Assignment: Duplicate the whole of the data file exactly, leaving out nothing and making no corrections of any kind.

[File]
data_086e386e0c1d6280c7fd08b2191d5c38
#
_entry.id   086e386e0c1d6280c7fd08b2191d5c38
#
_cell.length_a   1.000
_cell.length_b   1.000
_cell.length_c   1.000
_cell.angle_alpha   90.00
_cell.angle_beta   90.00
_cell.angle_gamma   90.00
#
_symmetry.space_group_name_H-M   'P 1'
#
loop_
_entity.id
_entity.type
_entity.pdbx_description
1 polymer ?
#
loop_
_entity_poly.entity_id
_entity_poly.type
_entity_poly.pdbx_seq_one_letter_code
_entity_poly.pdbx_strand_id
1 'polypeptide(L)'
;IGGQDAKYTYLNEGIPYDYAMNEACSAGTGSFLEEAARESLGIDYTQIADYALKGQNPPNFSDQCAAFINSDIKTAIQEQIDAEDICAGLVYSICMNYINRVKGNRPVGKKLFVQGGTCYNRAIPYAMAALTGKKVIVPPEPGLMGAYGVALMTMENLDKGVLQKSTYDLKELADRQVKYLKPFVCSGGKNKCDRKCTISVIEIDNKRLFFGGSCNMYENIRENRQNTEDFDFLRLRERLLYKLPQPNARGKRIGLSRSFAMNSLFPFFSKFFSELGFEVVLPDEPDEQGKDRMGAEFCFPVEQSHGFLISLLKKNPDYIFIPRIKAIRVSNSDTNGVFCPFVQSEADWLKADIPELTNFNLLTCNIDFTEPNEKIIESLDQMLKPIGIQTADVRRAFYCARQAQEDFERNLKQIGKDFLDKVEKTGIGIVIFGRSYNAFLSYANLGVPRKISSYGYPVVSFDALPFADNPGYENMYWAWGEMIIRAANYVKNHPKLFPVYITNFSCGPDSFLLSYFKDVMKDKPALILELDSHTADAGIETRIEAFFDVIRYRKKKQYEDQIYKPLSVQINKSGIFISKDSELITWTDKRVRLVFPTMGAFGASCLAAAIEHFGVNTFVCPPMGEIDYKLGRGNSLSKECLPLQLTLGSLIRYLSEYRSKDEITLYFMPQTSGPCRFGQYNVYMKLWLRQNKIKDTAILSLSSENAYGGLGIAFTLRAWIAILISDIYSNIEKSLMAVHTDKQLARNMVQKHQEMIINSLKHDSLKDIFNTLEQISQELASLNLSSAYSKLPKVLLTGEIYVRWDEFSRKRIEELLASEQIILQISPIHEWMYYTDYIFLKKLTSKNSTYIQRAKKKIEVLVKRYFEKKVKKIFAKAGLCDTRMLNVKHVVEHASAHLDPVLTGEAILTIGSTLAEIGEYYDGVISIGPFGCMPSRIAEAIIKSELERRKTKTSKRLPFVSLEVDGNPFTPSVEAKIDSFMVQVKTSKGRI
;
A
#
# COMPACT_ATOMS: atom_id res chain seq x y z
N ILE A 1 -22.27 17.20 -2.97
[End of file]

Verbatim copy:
data_086e386e0c1d6280c7fd08b2191d5c38
#
_entry.id   086e386e0c1d6280c7fd08b2191d5c38
#
_cell.length_a   1.000
_cell.length_b   1.000
_cell.length_c   1.000
_cell.angle_alpha   90.00
_cell.angle_beta   90.00
_cell.angle_gamma   90.00
#
_symmetry.space_group_name_H-M   'P 1'
#
loop_
_entity.id
_entity.type
_entity.pdbx_description
1 polymer ?
#
loop_
_entity_poly.entity_id
_entity_poly.type
_entity_poly.pdbx_seq_one_letter_code
_entity_poly.pdbx_strand_id
1 'polypeptide(L)'
;IGGQDAKYTYLNEGIPYDYAMNEACSAGTGSFLEEAARESLGIDYTQIADYALKGQNPPNFSDQCAAFINSDIKTAIQEQIDAEDICAGLVYSICMNYINRVKGNRPVGKKLFVQGGTCYNRAIPYAMAALTGKKVIVPPEPGLMGAYGVALMTMENLDKGVLQKSTYDLKELADRQVKYLKPFVCSGGKNKCDRKCTISVIEIDNKRLFFGGSCNMYENIRENRQNTEDFDFLRLRERLLYKLPQPNARGKRIGLSRSFAMNSLFPFFSKFFSELGFEVVLPDEPDEQGKDRMGAEFCFPVEQSHGFLISLLKKNPDYIFIPRIKAIRVSNSDTNGVFCPFVQSEADWLKADIPELTNFNLLTCNIDFTEPNEKIIESLDQMLKPIGIQTADVRRAFYCARQAQEDFERNLKQIGKDFLDKVEKTGIGIVIFGRSYNAFLSYANLGVPRKISSYGYPVVSFDALPFADNPGYENMYWAWGEMIIRAANYVKNHPKLFPVYITNFSCGPDSFLLSYFKDVMKDKPALILELDSHTADAGIETRIEAFFDVIRYRKKKQYEDQIYKPLSVQINKSGIFISKDSELITWTDKRVRLVFPTMGAFGASCLAAAIEHFGVNTFVCPPMGEIDYKLGRGNSLSKECLPLQLTLGSLIRYLSEYRSKDEITLYFMPQTSGPCRFGQYNVYMKLWLRQNKIKDTAILSLSSENAYGGLGIAFTLRAWIAILISDIYSNIEKSLMAVHTDKQLARNMVQKHQEMIINSLKHDSLKDIFNTLEQISQELASLNLSSAYSKLPKVLLTGEIYVRWDEFSRKRIEELLASEQIILQISPIHEWMYYTDYIFLKKLTSKNSTYIQRAKKKIEVLVKRYFEKKVKKIFAKAGLCDTRMLNVKHVVEHASAHLDPVLTGEAILTIGSTLAEIGEYYDGVISIGPFGCMPSRIAEAIIKSELERRKTKTSKRLPFVSLEVDGNPFTPSVEAKIDSFMVQVKTSKGRI
;
A
#
# COMPACT_ATOMS: atom_id res chain seq x y z
N ILE A 1 -22.27 17.20 -2.97